Jonah Goldberg
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We almost had a really interesting conversation about taxes in the waning days of the election. Almost.

To the surprise of few, it was discovered that Barack Obama favors something called "redistributionism." John McCain, it was discovered, opposes it -- which also surprised a lot of people.

To a certain extent, the outrage from folks on the right, at times including yours truly, over Obama's response to "Joe the Plumber" was overdone. It was, after all, Teddy Roosevelt -- McCain's hero -- who introduced the progressive income tax for precisely the purpose of spreading the wealth around. The maverick's campaign saddlebags are heavy with redistribution policies that redistribute wealth as well.

I still believe that redistribution for its own sake is little more than institutionalized covetousness. But that's a subject for another day. What was left out of the national tax conversation was the reality of the situation: America already redistributes its wealth. A lot of it. In fact, we're one of the most progressive countries in the world in this regard.

Now, first let me vent a peeve. Many people think "progressive" means "good," even though something can be progressive and bad, too. When economists refer to a "progressive" income tax, they merely mean a tax rate that increases as you move up the income ladder. (Right now in the U.S., the poor pay somewhere between 0 percent and 10 percent in federal income tax. The middle class pays 15 percent to 28 percent, and the highest earners pay 33 percent or 35 percent.) But most liberals also think that the income tax is "progressive" in the same sense that fair-trade coffee and weepy acoustic-guitar college music are progressive -- i.e. good and enlightened.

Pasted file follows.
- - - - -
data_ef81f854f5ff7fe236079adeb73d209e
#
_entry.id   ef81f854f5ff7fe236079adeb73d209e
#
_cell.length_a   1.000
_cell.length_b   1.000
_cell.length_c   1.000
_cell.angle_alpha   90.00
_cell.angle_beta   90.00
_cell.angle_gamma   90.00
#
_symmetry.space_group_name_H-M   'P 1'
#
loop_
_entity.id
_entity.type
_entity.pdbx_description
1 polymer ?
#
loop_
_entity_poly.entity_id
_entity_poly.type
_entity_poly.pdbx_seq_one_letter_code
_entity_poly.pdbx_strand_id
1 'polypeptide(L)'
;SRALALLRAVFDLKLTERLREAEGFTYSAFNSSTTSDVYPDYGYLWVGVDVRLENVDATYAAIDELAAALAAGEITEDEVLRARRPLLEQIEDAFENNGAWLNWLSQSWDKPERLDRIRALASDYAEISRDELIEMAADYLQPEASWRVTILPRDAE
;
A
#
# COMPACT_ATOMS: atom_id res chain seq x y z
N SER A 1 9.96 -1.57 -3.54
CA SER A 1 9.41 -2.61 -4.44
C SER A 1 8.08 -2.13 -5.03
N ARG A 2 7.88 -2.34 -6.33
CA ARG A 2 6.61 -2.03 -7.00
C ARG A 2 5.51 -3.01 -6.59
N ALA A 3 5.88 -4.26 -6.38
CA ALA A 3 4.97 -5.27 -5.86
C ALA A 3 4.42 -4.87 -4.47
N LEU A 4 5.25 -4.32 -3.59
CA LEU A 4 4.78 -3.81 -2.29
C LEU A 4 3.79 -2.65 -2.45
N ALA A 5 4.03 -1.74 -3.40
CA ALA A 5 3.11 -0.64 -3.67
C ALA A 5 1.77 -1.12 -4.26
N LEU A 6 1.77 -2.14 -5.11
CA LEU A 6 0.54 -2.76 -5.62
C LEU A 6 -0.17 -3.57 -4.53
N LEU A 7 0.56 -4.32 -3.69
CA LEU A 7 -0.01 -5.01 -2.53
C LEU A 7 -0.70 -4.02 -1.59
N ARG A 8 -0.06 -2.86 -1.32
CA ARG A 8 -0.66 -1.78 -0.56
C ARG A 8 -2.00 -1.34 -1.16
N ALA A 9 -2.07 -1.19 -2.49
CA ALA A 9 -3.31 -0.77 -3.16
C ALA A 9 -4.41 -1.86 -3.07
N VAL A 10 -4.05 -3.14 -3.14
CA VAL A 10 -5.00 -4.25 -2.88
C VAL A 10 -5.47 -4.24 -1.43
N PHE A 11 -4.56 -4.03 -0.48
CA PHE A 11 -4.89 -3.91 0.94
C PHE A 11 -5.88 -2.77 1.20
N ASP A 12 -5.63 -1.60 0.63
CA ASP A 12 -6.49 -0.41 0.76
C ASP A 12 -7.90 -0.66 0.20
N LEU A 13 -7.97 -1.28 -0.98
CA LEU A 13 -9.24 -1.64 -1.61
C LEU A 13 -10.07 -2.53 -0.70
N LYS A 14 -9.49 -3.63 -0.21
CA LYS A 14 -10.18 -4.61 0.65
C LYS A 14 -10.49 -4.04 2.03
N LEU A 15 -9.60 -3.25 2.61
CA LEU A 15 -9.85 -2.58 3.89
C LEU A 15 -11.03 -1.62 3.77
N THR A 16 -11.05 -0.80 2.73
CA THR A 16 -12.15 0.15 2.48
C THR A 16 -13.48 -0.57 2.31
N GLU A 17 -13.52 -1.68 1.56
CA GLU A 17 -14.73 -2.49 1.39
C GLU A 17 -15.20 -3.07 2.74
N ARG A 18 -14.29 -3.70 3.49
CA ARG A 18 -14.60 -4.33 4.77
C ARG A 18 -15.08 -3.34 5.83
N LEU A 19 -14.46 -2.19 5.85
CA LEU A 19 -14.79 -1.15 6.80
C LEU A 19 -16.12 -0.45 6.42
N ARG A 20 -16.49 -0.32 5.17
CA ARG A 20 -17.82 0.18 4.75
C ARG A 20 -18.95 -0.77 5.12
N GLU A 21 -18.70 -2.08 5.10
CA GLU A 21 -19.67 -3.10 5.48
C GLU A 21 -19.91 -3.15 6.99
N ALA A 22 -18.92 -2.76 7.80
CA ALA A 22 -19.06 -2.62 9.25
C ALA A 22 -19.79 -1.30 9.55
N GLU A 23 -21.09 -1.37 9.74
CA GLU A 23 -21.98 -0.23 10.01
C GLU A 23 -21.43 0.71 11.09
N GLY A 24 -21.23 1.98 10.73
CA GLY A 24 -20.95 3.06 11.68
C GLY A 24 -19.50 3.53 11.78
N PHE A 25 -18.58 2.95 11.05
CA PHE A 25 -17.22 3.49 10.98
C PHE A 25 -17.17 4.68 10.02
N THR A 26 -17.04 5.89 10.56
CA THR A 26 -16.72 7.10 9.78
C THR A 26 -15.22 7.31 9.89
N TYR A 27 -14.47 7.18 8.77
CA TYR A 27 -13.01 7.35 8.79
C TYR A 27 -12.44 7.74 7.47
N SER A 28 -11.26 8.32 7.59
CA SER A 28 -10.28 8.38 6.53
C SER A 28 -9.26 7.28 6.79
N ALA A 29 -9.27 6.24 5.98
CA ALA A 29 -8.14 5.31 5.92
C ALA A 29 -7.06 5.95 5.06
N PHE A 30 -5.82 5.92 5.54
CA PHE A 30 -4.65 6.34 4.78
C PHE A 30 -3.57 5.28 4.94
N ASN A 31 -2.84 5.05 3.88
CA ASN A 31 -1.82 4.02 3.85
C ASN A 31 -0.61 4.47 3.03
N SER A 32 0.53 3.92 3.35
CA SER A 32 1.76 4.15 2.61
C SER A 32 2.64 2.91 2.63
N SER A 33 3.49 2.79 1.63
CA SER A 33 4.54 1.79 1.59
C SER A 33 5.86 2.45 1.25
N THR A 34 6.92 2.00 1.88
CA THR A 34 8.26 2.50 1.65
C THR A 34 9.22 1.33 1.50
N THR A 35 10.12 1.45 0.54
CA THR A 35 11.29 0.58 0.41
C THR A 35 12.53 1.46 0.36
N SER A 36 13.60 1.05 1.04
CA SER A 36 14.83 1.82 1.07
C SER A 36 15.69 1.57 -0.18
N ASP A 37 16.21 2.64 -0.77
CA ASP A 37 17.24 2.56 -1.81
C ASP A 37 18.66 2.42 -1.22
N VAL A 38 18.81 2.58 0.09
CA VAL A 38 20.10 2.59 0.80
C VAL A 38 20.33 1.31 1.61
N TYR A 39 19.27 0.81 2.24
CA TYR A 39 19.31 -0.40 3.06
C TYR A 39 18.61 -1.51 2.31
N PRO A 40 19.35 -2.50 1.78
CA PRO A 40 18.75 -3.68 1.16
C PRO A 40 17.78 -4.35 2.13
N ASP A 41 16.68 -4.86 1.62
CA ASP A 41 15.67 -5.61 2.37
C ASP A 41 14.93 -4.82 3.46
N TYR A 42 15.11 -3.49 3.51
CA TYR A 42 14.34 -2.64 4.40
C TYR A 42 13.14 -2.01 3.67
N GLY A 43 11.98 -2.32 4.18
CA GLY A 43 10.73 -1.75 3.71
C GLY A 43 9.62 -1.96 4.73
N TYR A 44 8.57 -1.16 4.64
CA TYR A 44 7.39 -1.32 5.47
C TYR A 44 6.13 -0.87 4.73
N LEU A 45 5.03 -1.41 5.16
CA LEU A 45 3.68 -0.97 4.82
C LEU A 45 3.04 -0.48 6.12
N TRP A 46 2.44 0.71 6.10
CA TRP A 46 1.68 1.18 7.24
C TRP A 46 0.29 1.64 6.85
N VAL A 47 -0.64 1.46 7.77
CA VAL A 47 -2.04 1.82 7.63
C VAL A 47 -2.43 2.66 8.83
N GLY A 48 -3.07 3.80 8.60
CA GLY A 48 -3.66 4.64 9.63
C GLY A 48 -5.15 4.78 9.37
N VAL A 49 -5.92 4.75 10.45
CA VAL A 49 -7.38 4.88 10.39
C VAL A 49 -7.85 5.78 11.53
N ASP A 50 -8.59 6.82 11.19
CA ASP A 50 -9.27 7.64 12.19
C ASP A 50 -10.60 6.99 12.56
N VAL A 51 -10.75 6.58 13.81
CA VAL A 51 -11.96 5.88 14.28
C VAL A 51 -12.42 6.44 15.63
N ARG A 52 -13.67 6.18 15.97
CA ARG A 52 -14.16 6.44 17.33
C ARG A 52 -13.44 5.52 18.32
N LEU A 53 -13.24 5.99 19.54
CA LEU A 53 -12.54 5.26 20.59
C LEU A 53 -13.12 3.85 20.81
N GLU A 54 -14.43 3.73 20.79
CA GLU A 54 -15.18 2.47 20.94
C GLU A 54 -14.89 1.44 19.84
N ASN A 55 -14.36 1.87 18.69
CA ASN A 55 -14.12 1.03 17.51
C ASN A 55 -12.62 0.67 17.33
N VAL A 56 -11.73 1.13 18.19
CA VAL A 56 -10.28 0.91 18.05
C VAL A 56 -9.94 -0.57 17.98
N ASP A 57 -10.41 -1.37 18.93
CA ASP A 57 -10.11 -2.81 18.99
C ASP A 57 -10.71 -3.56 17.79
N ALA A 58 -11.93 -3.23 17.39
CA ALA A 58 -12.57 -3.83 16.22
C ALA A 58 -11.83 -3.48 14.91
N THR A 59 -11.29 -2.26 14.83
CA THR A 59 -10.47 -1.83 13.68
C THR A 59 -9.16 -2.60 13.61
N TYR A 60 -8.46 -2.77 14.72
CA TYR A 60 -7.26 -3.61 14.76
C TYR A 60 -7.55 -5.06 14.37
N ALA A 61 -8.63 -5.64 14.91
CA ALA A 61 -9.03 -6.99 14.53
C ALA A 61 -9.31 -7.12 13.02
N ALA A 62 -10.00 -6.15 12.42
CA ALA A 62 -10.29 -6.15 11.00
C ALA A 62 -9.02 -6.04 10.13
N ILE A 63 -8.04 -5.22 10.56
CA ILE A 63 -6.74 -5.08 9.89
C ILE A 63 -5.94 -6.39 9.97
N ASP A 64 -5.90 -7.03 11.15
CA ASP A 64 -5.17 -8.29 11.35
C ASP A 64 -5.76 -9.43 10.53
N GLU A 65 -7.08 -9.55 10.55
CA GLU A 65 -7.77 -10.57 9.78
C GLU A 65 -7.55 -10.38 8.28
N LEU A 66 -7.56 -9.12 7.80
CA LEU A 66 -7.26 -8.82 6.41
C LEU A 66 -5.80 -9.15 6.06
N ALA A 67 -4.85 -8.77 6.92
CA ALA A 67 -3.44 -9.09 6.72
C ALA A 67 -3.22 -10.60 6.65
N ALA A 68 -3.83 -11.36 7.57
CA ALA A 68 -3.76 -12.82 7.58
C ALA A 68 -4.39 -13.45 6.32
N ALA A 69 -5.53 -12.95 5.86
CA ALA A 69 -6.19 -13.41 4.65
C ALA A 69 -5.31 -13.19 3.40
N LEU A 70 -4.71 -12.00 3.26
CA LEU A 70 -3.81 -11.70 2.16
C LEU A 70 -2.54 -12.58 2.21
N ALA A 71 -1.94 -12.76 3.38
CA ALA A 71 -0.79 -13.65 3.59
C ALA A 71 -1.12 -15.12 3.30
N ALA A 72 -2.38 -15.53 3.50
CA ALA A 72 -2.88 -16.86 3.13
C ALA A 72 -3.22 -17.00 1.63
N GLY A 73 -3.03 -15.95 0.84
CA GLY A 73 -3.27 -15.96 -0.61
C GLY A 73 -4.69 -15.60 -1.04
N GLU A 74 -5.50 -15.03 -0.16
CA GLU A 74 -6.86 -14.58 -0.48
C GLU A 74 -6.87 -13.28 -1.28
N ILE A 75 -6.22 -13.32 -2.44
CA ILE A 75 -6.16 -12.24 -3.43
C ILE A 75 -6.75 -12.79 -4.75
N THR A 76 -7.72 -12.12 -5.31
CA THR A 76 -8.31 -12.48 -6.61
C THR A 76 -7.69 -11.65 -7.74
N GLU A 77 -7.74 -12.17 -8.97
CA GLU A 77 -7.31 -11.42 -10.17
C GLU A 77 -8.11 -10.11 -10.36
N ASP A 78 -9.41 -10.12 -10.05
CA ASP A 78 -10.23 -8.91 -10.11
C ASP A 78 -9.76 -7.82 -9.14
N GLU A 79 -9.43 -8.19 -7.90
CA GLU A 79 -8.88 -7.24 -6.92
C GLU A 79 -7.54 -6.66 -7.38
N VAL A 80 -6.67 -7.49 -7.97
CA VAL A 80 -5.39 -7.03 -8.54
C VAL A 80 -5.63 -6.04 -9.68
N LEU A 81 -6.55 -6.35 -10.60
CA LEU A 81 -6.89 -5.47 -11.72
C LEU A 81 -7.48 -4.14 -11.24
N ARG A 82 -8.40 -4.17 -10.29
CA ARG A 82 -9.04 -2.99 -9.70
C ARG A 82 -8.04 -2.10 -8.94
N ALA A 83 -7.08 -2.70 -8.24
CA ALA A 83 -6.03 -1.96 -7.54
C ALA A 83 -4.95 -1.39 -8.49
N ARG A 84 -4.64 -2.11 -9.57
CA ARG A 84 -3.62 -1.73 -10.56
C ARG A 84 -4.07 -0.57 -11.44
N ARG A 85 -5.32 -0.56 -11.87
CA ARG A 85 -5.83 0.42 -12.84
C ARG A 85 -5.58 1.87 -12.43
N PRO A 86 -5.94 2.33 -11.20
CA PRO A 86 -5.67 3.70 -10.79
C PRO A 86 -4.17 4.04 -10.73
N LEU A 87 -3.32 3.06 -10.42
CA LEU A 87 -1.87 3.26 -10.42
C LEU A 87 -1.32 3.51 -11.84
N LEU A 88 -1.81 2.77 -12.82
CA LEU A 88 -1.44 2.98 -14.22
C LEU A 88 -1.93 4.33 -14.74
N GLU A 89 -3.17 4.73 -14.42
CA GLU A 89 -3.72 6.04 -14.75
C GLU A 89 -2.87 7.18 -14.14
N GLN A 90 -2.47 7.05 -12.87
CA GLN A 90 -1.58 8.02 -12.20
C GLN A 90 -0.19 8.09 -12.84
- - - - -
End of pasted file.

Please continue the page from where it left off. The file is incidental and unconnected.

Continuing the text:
Either way, the U.S. tax code is a lot more progressive than you might think. A new study by the Paris-based Organization for Economic Cooperation and Development reveals that the United States "has the most progressive tax system and collects the largest share of taxes from the richest 10 percent of the population." Our tax system is, in fact, the most "pro-poor," according to a Tax Foundation analysis of that study, of any developed country's save Ireland. That's right, we're more progressive than France and Sweden.

The bottom 40 percent of income earners receive more from the federal income tax system than they pay into it. Meanwhile, the top 10 percent pay 71 percent of all income tax, despite only earning 39 percent of our pretax income. Taxes on the top 1 percent constitute 40 percent of tax dollars.

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Jonah Goldberg

Jonah Goldberg is editor-at-large of National Review Online,and the author of the forthcoming book The Tyranny of Clichés. You can reach him via Twitter @JonahNRO.
 
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